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Hey Shopper, That Designer Bag You Bought On Amazon Is Definitely Fake. Luxury Brands Are Staying Away From Amazon. Here’s Why

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Jeff Bezos’ recent visit to India had all the makings of a comedy of disasters. Something about the richest man in the world handing out parcels from a Kirana store screams of ingenuity. Also, can international dignitaries NIT go overboard with ethnic ensembles on their visits please, thank you! The Amazon CEO was in the country to make stronger ties with the nation’s makers, which ended up not happening due to lack of planning. But given how the e-commerce giant is eyeing India’s market, already having a large customer base here, we can understand the timeliness of the visit.

There is one other thing that Bezos has had his eyes on for a while – the luxury space in fashion. The company has been itching to host high-end fashion products on their platform for years. This has only met with rejection and dismissal from labels and designers, who blame Amazon’s counterfeit problem and discounting policies for the same.

Hauterfly Amazon Fake Louis Vuitton

But that has not prevented against the sale of fake goods on the website, something that even the most hawk-eyed shoppers can fall for. A simple search phrase of ‘Louis Vuitton’ will spit out a list of products you can get your hands on. Unless you stumble upon a rare product that is being resold by another consumer, you are in for a major rip-off.

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Apart from the obvious problems of hosting and/or selling counterfeit goods, it looks like Amazon might never be able to capture that market. Tina Lutz, the founder of luxury bag brand Lutz Morris, confessed “I’ve never sold on Amazon, and I have no interest in ever starting. Even if they fixed their counterfeit problem, it wouldn’t be worth it for the brand. It’s just not a good fit for a luxury product.” Lutz also speculates that other brands might never be on board selling on Amazon because it is just too chaotic in there. The company’s practices are rife with allegations of creating waste and having a ‘dirty’ supply chain, something ethical brands might not wish to associate with.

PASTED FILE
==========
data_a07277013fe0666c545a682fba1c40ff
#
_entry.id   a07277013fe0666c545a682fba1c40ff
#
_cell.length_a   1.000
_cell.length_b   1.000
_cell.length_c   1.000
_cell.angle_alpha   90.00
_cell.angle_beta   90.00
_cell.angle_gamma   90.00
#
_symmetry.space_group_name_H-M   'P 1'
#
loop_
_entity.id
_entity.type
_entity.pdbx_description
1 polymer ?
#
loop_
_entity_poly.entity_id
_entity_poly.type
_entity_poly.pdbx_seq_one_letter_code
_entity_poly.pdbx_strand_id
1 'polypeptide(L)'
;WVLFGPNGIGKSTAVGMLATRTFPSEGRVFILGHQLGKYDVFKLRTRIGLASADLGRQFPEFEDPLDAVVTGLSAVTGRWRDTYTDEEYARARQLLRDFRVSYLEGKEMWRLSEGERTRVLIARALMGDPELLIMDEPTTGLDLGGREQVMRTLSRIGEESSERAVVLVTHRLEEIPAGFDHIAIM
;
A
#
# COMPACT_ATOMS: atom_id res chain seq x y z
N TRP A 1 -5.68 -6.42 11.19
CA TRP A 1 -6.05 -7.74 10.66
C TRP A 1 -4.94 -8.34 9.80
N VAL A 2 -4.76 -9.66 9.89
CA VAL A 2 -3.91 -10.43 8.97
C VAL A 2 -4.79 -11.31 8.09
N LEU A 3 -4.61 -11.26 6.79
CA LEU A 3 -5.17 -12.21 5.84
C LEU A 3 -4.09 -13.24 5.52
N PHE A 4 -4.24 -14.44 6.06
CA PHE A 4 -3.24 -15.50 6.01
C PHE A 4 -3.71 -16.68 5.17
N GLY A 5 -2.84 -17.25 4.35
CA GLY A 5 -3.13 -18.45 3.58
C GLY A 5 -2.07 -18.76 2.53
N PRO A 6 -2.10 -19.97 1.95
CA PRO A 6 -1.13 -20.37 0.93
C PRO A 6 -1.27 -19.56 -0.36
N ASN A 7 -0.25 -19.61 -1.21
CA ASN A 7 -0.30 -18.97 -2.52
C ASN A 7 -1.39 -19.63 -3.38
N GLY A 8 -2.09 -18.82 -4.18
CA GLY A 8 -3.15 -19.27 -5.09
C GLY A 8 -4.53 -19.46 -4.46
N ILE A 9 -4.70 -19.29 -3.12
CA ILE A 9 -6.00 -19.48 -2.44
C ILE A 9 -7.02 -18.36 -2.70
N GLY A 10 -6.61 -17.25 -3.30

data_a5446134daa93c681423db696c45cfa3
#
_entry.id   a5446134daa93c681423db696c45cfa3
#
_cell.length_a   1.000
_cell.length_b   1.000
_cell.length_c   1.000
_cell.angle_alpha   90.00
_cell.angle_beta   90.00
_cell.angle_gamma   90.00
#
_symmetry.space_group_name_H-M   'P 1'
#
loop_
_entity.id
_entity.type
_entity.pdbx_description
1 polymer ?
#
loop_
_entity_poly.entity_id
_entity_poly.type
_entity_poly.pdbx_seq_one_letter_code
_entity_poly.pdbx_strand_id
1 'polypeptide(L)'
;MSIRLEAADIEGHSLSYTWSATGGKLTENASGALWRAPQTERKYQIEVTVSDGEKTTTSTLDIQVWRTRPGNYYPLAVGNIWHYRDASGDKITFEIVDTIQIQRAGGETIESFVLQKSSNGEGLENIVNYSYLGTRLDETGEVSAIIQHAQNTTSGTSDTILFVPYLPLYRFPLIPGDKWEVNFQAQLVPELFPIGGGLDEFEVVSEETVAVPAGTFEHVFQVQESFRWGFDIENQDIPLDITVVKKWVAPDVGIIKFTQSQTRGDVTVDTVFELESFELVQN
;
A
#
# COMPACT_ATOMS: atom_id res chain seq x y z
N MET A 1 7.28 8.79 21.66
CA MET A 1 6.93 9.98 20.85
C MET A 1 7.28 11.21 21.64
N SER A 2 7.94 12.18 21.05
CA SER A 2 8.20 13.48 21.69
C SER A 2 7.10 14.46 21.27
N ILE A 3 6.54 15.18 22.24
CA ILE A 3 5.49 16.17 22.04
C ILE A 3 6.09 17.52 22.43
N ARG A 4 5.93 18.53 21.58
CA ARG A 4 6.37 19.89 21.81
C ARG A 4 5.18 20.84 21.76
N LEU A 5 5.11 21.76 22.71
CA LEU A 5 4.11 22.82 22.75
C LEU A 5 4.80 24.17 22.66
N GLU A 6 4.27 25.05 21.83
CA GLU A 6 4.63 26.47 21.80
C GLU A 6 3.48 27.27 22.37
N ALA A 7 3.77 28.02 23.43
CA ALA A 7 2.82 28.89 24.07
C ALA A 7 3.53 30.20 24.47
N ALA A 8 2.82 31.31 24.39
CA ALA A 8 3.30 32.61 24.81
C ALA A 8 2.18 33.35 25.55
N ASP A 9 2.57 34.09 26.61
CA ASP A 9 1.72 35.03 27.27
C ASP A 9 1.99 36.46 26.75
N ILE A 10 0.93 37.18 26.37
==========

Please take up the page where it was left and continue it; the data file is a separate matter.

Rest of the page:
Nicole Amsler, VP of marketing at Formation, said “Another big reason luxury brands have been hesitant to sell on Amazon in the past is that Amazon’s promotional strategy often focuses on discounting. Frequent discounting presents a problem for luxury brands because the practice conditions shoppers to expect a brand’s merchandise at a lower cost while diminishing brand value over time.”

LVMH chief financial officer Jean-Jacques Guiony has expressed her feelings about Amazon clearly, saying, “We believe the business of Amazon does not fit with LVMH full stop and it does not fit with our brands. There is no way we can do business with them for the time being.”

Even with the backlash faced for its fake goods problem, Amazon seems to be optimistic about future prospects. Laura Meyer, founder and CEO of Envision Horizons, an Amazon strategy firm, commented, ”I strongly believe that convenience is the future of luxury, especially for millennials and Gen-Z shoppers. Similar to how Amazon was able to thrive in toys with the bankruptcy of Toy R US, I believe that with Barney’s closing and other retailers like Neiman Marcus struggling, there could be room for Amazon to take a piece of the luxury market if they approach it correctly and curate the experience.”

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It’s cute that Meyer picked millennials and gen-zers as the people who might change the game. Because young people are so naive, right? My professional experience has only pointed towards the younger crowd becoming smarter with their buying choices instead. Even if the platform does start to sell genuine merchandise, we might never be on board until they work on cleaning up their logistics. You really don’t need three different cardboard packages to deliver the shampoo, conditioner, and lotions separately!

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